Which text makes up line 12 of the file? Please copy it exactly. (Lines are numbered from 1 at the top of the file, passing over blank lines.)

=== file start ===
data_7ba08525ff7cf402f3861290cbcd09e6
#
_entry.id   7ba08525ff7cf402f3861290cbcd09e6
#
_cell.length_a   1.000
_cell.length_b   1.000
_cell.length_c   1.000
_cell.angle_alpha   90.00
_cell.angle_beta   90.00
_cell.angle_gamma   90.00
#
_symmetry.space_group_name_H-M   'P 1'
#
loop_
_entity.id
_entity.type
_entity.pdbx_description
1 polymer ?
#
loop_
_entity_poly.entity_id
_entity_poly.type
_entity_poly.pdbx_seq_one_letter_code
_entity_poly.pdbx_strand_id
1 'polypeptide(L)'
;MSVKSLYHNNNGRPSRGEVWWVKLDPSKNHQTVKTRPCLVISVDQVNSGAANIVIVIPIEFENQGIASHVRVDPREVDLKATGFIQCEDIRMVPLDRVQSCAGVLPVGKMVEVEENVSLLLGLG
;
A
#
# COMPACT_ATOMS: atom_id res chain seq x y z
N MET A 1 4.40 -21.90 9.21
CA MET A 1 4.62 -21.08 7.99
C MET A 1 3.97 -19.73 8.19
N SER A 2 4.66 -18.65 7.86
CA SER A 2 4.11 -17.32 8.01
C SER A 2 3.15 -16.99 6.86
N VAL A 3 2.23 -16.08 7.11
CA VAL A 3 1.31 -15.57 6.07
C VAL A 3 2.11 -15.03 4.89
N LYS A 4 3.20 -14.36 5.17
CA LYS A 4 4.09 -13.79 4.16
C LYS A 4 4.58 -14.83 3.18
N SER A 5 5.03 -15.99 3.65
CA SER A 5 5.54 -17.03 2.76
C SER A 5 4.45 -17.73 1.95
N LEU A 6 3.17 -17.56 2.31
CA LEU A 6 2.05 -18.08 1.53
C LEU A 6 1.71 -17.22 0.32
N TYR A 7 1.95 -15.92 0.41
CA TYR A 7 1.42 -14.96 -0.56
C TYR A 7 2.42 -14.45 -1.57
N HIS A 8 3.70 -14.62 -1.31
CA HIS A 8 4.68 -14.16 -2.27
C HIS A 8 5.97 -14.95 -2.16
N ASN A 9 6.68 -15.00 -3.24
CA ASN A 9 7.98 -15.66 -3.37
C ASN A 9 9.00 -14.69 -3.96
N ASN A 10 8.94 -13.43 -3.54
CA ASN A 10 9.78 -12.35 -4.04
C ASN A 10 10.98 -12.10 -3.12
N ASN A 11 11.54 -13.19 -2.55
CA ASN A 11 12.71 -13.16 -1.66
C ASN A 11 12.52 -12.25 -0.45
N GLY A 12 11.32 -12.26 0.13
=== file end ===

_symmetry.space_group_name_H-M   'P 1'